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Go then to her, whose soft request

Bade my blest hands thy form prepare ; Ah go, and sweetly footh her tender breast With many a warble wild, and artless air.

For know, full oft, while o'er the mead

Bright June extends her fragrant reign,
The Fair shall place thee near her Numb’ring head
To court the gales that cool the sultry plain;

Then shall the Sylphs, and Sylphids bright,

Mild Genii all, to whose high care
Her virgin charms are giv'n, in circling fight
Skim sportive round thee in the fields of air. ·

Some, Autt'ring 'mid thy trembling strings,

Shall catch the rich melodious spoil,
And lightly brush thee with their purple wings
To aid the zephyrs in their tuneful toil;

While others check each ruder gale,

Expel rough Boreas from the sky, Nor let a breeze its heaving breath exhale, Save such as softly pant, and panting die.

Then, as thy swelling accents rise,

Fair Fancy waking at the sound,
Shall paint bright visions on her raptur'd eyes,
And waft her spirits to enchanted ground,

To

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To myrtle groves, Elysian greens,

'Mid which fome fav’rite youth shall rove, Shall meet, Ihall lead her through the glitt'ring scenes, And all be music, extacy, and love.

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Non eft vivere, sed valere, vita. MARTIAL. By Mr. DUNCOMBE, Fellow of Corpus Christi College,

CAMBRIDGE.

1.

HE

EALTH! to thee thy votry owes

All the blessings life bestows,
All the sweets the summer yields,
Melodious woods, and clover'd fields;
By thee he tastes the calm delights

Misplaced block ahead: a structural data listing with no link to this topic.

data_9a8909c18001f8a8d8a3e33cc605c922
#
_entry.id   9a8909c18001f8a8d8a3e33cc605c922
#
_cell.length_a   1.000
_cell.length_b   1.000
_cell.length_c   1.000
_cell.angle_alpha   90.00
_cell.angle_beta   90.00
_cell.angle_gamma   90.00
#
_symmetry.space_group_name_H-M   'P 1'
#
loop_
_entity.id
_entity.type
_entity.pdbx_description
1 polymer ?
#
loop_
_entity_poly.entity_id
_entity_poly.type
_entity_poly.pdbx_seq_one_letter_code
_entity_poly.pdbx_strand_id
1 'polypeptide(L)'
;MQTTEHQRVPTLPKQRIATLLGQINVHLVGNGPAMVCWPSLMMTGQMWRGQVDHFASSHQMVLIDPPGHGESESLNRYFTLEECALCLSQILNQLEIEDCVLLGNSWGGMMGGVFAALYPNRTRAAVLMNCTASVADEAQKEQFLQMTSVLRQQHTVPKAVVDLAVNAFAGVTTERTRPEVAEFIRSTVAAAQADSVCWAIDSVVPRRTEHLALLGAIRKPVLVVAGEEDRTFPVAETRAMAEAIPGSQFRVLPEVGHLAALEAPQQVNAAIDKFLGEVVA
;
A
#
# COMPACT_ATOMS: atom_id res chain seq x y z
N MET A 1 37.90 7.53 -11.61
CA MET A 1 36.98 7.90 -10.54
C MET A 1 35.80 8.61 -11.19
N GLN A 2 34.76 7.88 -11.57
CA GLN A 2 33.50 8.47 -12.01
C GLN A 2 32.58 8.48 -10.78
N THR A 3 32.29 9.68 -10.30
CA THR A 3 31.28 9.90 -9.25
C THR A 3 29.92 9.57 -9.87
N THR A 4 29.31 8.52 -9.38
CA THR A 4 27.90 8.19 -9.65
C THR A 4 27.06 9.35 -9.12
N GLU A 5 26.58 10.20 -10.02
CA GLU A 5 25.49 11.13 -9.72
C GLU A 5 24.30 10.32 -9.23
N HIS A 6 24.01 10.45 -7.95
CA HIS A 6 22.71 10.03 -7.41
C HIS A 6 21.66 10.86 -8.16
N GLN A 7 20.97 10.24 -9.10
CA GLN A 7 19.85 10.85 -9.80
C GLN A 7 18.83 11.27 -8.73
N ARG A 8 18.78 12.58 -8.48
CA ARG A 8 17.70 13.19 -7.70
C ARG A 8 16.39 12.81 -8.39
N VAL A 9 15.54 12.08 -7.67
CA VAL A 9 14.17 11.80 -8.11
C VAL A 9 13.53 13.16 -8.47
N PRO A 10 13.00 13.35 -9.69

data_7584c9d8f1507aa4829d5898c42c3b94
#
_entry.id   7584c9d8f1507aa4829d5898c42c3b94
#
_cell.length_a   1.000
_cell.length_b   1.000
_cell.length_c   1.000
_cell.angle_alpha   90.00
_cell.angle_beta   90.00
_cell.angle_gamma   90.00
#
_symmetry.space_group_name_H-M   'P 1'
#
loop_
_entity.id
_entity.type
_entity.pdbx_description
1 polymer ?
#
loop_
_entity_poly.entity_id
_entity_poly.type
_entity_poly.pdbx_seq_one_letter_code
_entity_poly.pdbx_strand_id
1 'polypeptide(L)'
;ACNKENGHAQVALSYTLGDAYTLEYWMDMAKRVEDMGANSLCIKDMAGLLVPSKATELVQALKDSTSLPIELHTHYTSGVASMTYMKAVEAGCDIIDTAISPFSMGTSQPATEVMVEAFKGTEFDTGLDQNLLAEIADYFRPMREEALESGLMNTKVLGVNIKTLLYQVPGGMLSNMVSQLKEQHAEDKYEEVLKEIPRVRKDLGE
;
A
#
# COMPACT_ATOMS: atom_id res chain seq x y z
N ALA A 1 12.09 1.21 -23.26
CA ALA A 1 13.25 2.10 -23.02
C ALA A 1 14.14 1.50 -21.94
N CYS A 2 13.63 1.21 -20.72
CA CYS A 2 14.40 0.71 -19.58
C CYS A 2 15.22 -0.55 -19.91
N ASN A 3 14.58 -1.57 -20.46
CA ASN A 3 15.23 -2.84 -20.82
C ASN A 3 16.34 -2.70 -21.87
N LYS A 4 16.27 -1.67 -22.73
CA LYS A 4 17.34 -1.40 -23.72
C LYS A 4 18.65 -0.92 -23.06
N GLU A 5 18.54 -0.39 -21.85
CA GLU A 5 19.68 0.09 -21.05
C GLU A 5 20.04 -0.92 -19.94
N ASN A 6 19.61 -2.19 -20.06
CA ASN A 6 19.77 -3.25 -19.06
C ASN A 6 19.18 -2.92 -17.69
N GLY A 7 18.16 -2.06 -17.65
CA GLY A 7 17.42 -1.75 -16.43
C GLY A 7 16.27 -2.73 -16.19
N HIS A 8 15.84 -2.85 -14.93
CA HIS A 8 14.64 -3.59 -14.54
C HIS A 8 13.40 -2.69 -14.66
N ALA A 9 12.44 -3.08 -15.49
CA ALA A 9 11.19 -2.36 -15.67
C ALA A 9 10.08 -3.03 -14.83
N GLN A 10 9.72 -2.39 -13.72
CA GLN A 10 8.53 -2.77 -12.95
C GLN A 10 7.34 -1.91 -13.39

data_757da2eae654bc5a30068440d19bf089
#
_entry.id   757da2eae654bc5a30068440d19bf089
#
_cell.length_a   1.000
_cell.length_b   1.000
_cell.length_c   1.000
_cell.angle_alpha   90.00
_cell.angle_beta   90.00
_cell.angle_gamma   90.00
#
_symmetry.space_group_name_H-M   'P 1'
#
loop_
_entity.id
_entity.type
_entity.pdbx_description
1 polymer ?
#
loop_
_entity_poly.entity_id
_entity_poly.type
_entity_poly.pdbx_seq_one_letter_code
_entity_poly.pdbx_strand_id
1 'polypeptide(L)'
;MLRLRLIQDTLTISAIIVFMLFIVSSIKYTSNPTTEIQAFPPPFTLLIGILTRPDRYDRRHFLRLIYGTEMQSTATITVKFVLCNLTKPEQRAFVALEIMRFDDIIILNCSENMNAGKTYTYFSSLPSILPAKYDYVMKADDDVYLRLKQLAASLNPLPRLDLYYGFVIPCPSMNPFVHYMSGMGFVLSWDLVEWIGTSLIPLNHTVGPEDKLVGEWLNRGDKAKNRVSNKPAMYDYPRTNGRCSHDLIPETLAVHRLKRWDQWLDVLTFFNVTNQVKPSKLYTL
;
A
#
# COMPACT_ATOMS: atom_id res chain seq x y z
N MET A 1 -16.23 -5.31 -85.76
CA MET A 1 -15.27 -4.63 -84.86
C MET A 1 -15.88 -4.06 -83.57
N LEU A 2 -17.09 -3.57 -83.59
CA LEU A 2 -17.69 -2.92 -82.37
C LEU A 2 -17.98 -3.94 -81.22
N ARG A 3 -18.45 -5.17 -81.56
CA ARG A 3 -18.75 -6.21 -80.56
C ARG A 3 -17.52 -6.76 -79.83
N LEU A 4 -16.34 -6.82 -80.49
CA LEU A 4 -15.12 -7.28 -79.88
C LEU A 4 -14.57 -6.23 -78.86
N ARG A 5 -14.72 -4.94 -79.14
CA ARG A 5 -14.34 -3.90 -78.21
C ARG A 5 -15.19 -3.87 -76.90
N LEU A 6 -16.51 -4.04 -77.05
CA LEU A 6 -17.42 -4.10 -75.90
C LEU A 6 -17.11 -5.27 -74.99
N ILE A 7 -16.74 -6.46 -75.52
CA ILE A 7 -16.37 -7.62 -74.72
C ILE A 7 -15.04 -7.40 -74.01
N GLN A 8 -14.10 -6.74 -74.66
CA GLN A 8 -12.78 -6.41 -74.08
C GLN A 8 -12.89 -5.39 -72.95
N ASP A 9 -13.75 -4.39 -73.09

Of studious days and peaceful nights :
By thee his eye each scene with rapture views ;
The Muse shall sing thy gifts, for they inspire the Muse.

II.
Does increase of wealth impart
Transports to a bounteous heart?

Does the fire with smiles survey
His prattling children round him play?

Does

EL

Does love with mutual blushes streak

The swain's and virgin's artless cheek?
From Health these blushes,smiles and transports flow;
Wealth, children, love itself, to HEALTH their relishowe.

III.
Nymph! with thee, at early Morn,
Let me brush the waving corn;

And, at Noon-tide's sultry hour,
O bear me to the wood-bine bow'r !
When Evening lights her glow-worm, lead

To yonder dew-enamelld mead;
And let me range at Night those glimm’ring groves,
Where stillness ever sleeps, and Contemplation roves.

IV.
This my tributary lay,
Grateful at thy shrine I pay,

Who for sev'n whole years haft shed
Thy balmy blessings o'er my head;
O! let me still enamour'd view

Those fragrant lips of rosy hue,
Nor think there needs th' allay of fharp diseafe,
To quicken thy repast, and give it pow'r to please.

V.
Now by swifteft Zephyrs drawn,
Urge thy chariot o'er the lawn

In

In yon gloomy grotto laid,

PALEMON asks thy kindly aid ;
If goodness can that aid engage,

O hover round the virtuous fage :
Nor let one sigh for his own sufforings rise ;
Each human suff’ring fills his sympathizing eyes.

VI.

Venus from Æneas' fide

With successful efforts try'd

To extract th' envenom'd dart,
That baffled wife Iapis' art,
If thus, Hygeia, thou couldst prove

Propitious to the queen of love,
Now on thy favour'd HEBERDEN bestow
Thy choicest healing pow'rs, for Pallas asks them now.

VII.
What though, banish'd from the fight,
To the hero's troubled sight,

Ranks on ranks tumultuous rose
Of Aying friends and conqu’ring foes ;
He only panted to obtain

A laurel wreath for thousands Nain;
On nobler views intent, the Sage's mind
Pants to delight, instruct, and humanise mankind.
* Author of Clarissa.

A VERN AL ODE.

B В

Sent to his Grace the Lord Archbishop of CANTERBURY,

March 12, 1754.
By FRANCIS FAWKES, A. M.

I.
RIGHT God of day, whose genial power

Revives the buried seed,
That spreads with foliage every bower,

Wich verdure every mead,
Bid all thy vernal breezes fly,

Diffusing mildness through the sky;
Give the soft season to our drooping plains,
Sprinkled with rosy dews, and falutary rains.

II.
Enough has Winter's hand severe

Hurl'd all his terrors round,
Chillid the fair dawning of the year,

And whiten'd all the ground:
Give but thy vital beams to play,

The frozen scenes will melt away;
And, mix'd in sprightly dance, the blooming Hours
Will’wake the drowsy Spring, and Spring awake the

[flowers.

III. Let

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